Solar Saturday at Gritty McDuff's
ReVision’s own Josh Rollson opened up “Solar Saturday” at Gritty McDuff’s Freeport location on 9/25. There was plenty of sun at the event celebrating Gritty’s new flat plate solar hot water system.

Last week the sun greeted us in full force for a celebration of solar energy at Gritty McDuff’s in Freeport, Maine.

The event, dubbed “Solar Saturday,” featured live music by Josh Rollson and Megan Jo Wilson, eco-friendly vendors, great food, great Gritty’s drinks and family friendly activities. ReVision and WCLZ co-hosted the event and in attendance were our sister company, ReVision Heat, ski area Mt Abram, the Bicycle Coalition of Maine, and Rook Energy.

Solar Powered Brewing

Solar hot water is a no-brainer for buildings with significant hot water loads, such as hotels, restaurants, and breweries.

These businesses use large amounts of hot water and by switching over to the sun they can repay a solar investment extremely quickly.

Generally the solar hot water collectors are plumbed as the primary source of domestic hot water, with some sort of fossil-fuel backup, ideally a modulating on-demand unit so that an unlimited supply of hot water is available for the least possible amount of energy.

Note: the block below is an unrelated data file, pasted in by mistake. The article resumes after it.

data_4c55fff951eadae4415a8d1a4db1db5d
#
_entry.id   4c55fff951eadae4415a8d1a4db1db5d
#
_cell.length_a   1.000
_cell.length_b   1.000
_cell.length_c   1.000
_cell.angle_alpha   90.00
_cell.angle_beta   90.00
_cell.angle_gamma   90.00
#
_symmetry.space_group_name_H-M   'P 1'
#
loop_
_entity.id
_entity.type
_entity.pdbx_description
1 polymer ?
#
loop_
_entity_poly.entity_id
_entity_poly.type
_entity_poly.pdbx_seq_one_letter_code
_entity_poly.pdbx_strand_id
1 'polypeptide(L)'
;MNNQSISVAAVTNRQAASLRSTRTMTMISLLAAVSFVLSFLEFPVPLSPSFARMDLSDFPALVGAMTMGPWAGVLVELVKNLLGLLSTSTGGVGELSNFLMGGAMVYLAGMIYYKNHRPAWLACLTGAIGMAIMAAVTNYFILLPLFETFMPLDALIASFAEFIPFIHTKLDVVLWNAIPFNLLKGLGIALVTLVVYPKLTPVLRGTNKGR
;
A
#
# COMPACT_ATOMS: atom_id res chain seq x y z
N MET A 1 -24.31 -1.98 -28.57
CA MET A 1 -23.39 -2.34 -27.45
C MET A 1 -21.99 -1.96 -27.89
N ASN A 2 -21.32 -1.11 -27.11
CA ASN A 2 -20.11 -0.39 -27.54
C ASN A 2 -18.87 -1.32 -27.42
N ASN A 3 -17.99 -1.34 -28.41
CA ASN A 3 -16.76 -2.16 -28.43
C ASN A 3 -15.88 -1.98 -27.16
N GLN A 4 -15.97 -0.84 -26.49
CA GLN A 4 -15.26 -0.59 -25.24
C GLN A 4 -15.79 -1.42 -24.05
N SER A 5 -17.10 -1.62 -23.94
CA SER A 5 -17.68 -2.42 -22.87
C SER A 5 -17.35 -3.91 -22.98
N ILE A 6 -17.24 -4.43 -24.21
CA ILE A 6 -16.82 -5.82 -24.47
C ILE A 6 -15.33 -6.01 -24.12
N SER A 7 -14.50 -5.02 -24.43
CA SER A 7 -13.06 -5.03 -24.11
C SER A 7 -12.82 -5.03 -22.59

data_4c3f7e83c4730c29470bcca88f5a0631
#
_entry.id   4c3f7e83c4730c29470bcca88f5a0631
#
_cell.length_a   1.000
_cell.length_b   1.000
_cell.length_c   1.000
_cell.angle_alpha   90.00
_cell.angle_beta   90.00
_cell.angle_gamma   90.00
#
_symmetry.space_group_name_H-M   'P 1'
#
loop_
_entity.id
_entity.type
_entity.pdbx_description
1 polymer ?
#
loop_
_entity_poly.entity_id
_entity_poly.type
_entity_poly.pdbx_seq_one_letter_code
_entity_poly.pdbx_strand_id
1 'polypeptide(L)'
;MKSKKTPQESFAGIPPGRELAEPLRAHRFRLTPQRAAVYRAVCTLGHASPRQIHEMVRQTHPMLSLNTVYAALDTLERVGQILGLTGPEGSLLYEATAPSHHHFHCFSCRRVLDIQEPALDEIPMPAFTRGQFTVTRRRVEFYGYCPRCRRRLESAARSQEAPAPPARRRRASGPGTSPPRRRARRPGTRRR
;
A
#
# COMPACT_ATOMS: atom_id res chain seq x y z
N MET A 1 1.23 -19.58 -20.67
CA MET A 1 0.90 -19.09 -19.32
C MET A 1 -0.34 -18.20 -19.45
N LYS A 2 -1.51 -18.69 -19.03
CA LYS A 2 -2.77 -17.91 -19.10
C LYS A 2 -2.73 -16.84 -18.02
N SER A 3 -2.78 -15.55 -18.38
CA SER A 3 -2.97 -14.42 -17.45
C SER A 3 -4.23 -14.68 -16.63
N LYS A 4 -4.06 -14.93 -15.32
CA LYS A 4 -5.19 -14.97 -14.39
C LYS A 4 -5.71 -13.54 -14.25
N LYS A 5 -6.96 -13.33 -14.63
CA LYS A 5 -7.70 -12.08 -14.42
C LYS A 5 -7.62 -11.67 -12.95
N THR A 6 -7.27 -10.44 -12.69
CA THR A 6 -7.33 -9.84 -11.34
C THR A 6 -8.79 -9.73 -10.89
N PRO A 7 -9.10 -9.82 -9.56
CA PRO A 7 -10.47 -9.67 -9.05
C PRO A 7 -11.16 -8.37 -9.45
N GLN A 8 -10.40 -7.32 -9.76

When the sun is adequate to supply the building’s hot water needs, the backup appliance won’t be used at all. If the solar is not quite enough, the system functions as a pre-heat and the backup raises the hot water temperature the just amount it needs to to go into the restaurant.

In Gritty’s case, we installed 12 flat plate solar hot water collectors with three super-insulated hot water tanks plumbed in parallel. For backup, we replaced an extremely inefficient high mass residential scale boiler used to heat a water tank with a super-efficient on-demand unit.

Gritty's Solar Hot Water System Schematic

The result is a system that will produce over 480,000 BTUs of clean solar thermal heat on an average summer day. That’s enough to reduce Gritty’s propane usage by 2,600 gallons a year.

After factoring in the various government financial incentives, the system should pay for itself after the first year.

That’s enough to make anyone feel, well, sunny!

More Photos from Our Commercial Solar Photo Gallery:

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